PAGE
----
- FTX lawyers asked the judge overseeing its insolvency to block creditors’ access to Robinhood’s shares.
- BlockFi and another FTX creditor have been attempting to seize control over these assets.
- FTX former head, Sam Bankman-Fried, was also attempting to control the shares before being arrested.
FTX, led by the current CEO, John Ray, is working with the bankruptcy court but not without facing any troubles. The latest in the mix is the ownership over the Robinhood shares tied to Alameda Research, FTX’s sister company.
FTX claims Robinhood shares
FTX, in a court filing on Thursday, demanded intervention from a US bankruptcy court over the ownership of $440 million worth of Robinhood shares. Since the exchange’s bankruptcy, the shares that are attached to Alameda Research have been eyed by multiple entities, including FTX’s creditors.
BlockFi, along with another FTX creditor, has been trying to get their hands on these shares in a separate court filing in New Jersey and Antigua. Both of these entities have been claiming entitlement over the shares in order to recover their debts.
In addition, Bankman-Fried also attempted to take control of the 56 million shares in total. However, he was arrested on fraud charges by the Bahamian authorities on December 11 before his plans could go any further. According to FTX, the former CEO’s request in the Antigua court for the Robinhood shares has been made to help in paying his legal bills.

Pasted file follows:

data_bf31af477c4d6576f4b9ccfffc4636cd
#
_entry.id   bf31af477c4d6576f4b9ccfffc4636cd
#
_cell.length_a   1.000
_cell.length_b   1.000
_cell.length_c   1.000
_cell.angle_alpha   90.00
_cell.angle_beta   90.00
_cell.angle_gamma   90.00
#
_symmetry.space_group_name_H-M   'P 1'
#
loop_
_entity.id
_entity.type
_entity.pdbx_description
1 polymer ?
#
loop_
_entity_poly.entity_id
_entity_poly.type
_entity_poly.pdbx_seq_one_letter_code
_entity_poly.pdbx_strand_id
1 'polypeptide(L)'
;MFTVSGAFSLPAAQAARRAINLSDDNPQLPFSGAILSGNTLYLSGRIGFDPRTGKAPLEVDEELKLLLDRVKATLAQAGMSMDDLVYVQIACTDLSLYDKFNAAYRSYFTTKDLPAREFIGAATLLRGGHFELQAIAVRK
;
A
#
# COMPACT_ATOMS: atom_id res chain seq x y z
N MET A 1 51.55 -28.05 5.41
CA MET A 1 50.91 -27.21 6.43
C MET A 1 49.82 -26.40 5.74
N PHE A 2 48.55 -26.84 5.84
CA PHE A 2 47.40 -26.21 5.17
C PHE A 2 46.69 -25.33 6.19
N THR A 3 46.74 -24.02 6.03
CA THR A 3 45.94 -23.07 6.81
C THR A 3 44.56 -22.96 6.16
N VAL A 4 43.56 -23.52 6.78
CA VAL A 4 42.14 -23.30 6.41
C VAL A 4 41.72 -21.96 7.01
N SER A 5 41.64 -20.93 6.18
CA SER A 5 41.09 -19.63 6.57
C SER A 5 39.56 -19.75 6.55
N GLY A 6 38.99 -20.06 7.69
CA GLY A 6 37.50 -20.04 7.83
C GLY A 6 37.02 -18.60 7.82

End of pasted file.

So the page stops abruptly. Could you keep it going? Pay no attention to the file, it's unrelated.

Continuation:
Thus, FTX lawyers requested the bankruptcy court judge overseeing the exchange’s insolvency to block creditors’ access to the Robinhood shares until the true ownership is determined, which FTX claims is theirs.
FTT price spikes from all-time low
FTT price noted an uptick on Thursday after slipping below the $1 mark to form a new all-time low at $0.832. Rising by 17.03% in 24 hours, FTT could be seen trading at $0.973 at the time of writing.
FTT/USD 1-day chart
While the rise in price might appear to be a good sign, December 22 was the first green candle in almost two weeks, making no dent whatsoever in the almost 50% decline noted by FTT. In order to recover these losses, FTT would need to shoot up by at least 77%, which is highly unlikely at the moment.